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Sitar Maestro who put Indian music on international map took his final bow

Pt Ravi Shankar | EF News International
Pt. Ravi Shankar (1920-2012)
I can't claim to know much about Pandit Ravi Shankar's music, nor much about music for that matter; but it is safe to say that with his demise, the world of music has suffered another massive blow, and not just in the Indian scene but on a whole global front.

In the 1960's when India was still struggling to segregate and discover it's own identity from that of the leftover influence of Brits, a musician from orthodox classical music background emerged as a music icon of the western hippie culture. Was it dumb luck that shot him to fame? Not Likely. Dumb luck is for Gangam Style, not the likes of people who understood and fused genres with polar differences and created a blend that could be grasped and loved by many.

The multi talented Maestro wrote the Oscar-nominated score for 1982 film "Gandhi," several books, and mounted theatrical productions. His popularity exploded in the west for his multiple collaborations with western musicians, George Harrison being the most enduring one. Amongst his numerous performances in the west the most notable ones include the Woodstock Music Festival, Monterey Pop Festival and one at the Concert for Bangladesh at Madison Square Gardens in New York City (of which he was a co-organiser along with Harrison). Pandit Ravi Shankar’s influence in classical music, including on composer Philip Glass, is equally noteworthy. His work with Menuhin on their "West Meets East" albums in the 1960s and 1970s earned them a Grammy, and he wrote concertos for sitar and orchestra for both the London Symphony Orchestra and the New York Philharmonic.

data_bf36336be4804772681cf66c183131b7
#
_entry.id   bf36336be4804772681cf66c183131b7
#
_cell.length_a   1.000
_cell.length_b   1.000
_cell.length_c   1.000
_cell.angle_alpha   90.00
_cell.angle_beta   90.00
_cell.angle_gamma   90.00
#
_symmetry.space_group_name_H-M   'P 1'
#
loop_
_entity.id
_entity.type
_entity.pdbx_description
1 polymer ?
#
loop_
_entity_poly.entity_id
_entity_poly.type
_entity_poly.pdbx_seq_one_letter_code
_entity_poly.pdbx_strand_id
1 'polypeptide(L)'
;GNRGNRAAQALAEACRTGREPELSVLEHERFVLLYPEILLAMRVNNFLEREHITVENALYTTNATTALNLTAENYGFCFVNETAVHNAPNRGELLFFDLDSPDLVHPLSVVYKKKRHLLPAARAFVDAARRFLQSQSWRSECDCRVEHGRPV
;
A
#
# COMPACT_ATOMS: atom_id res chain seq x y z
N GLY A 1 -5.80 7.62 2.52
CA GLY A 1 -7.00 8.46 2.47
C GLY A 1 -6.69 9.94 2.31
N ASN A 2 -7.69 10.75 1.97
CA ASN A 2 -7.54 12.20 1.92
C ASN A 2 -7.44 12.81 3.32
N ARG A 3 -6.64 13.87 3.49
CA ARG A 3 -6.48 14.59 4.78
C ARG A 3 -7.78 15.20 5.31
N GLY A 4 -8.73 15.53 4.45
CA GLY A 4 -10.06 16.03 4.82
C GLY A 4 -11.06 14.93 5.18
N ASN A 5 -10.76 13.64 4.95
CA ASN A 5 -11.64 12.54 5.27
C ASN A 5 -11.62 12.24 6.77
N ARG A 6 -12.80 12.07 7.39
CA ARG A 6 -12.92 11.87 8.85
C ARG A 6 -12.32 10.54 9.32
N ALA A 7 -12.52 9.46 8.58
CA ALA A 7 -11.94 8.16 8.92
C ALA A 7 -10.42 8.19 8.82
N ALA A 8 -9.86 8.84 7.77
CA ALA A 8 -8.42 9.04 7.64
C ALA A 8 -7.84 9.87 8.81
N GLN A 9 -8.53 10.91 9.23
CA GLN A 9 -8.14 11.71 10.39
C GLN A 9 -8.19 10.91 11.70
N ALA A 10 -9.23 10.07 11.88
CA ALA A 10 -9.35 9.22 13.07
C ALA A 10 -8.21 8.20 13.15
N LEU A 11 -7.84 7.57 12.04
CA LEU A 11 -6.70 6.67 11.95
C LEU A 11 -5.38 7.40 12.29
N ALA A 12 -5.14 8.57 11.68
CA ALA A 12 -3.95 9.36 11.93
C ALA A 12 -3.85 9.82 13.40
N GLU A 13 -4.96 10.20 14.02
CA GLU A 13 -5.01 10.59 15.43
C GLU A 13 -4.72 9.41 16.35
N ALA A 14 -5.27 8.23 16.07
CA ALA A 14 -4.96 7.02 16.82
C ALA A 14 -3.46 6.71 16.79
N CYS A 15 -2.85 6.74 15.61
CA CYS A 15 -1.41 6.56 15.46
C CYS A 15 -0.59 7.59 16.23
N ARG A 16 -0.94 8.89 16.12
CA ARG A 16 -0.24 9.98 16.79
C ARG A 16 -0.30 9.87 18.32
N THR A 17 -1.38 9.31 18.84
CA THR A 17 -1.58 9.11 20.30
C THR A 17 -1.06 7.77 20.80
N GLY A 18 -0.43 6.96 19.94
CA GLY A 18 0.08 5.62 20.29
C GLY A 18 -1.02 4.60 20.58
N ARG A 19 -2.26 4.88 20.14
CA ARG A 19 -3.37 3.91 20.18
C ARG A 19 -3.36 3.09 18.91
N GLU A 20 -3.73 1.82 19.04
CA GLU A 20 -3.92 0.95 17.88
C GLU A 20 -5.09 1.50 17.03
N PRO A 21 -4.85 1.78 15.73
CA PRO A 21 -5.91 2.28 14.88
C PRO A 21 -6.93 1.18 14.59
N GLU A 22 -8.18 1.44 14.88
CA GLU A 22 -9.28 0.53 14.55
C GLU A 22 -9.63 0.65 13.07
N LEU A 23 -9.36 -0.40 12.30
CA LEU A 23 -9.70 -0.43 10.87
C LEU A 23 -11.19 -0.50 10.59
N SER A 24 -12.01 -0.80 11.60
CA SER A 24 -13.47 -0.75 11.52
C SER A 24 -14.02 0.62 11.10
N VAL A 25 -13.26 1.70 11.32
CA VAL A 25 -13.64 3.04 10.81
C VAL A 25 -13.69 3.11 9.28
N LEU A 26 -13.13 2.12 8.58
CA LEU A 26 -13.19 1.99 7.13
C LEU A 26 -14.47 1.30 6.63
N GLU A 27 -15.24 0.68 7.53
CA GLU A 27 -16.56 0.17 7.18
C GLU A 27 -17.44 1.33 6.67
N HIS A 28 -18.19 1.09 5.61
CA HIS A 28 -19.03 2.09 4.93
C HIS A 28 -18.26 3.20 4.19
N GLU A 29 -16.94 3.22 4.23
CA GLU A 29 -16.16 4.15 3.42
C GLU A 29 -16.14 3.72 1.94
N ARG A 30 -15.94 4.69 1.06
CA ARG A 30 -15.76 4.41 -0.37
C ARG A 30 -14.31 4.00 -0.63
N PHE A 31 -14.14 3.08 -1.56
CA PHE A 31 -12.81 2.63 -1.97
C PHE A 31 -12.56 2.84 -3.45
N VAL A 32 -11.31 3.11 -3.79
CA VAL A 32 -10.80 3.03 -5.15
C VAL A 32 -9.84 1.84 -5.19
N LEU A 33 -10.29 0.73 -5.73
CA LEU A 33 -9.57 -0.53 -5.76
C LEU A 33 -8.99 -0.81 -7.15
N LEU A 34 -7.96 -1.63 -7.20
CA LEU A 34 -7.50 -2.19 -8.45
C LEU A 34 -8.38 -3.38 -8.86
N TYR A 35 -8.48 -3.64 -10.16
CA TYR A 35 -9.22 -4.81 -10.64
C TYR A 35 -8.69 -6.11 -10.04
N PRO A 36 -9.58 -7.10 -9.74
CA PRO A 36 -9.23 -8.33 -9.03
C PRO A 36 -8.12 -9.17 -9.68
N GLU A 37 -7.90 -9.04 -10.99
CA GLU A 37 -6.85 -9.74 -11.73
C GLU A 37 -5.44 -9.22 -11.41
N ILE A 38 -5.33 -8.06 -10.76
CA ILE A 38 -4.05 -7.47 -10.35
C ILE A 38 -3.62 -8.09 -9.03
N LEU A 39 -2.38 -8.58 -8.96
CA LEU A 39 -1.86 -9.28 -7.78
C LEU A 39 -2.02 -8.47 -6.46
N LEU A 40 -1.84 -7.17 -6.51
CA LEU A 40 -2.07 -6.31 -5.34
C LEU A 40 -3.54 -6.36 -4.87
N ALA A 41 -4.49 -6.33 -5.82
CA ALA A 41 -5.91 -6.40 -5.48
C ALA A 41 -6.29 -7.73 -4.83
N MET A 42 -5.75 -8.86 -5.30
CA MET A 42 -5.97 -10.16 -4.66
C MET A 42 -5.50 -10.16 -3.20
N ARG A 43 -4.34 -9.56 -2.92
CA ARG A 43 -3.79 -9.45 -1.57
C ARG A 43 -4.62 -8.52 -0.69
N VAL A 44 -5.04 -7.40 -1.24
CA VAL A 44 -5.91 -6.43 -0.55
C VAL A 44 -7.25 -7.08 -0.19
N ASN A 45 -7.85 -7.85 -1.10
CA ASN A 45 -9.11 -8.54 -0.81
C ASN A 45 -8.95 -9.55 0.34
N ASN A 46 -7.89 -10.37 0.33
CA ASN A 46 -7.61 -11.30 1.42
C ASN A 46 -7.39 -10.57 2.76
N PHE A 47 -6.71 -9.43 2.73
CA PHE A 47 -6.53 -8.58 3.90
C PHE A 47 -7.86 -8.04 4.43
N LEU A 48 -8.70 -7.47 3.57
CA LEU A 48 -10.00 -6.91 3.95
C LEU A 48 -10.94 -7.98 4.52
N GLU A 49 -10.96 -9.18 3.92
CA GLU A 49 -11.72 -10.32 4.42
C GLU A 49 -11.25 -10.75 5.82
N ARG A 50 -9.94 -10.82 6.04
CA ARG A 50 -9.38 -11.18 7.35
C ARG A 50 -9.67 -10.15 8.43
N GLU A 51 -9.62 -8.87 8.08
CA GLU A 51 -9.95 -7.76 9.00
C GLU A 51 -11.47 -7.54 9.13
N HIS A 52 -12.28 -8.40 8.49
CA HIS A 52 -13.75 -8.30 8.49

Pandit Ravi Shankar has been the recipient of many prestigious awards and recognition. Silver Bear Extraordinary Prize of the Jury at the 1957 Berlin International Film Festival, Sangeet Natak Akademi Award; the three highest national civil honours of India: Padma Bhushan, in 1967, Padma Vibhushan, in 1981, and Bharat Ratna, in 1999, just to name a few. He was made an honorary Knight Commander of the Order of the British Empire by Elizabeth II for his "services to music". He will also receive lifetime achievement Grammy award posthumously, making him the first Indian recipient of the award. The 55th annual Grammy Awards show will be held in Los Angeles on February 10, 2013.

Pt. Shankar’s contribution to Indian music is equally substantial – from composing music for Apu Triology to working as the music director of All India Radio, New Delhi, from 1949 to 1956. His legacy however, is not limited to being a brilliant sitar virtuoso; rather, the fact that he helped assimilate traditional Indian Raagas into the ever progressing world of rock and roll, thus opening the flood gates of fusion. He helped to craft and develop a genre of music that the whole world could understand, relate to and enjoy. While fusion experiments may not always be successful, but with the sitar going global and forming a core part of rock ballads, jazz and world music, Shankar threw light on centuries-old traditions of Indian music which would have otherwise remained unknown. Niklas Stålvind, lead guitarist of the Swedish heavy metal band ‘Wolf’ himself played the sitar on the track “Electric Raga. A synergy like that is feasible today, thanks to the vision that Pandit Ravi Shankar had many decades back.

There’s little wonder why George Harrison of Beatles labelled him as the ‘godfather of world music’.

- by Parmita Borah


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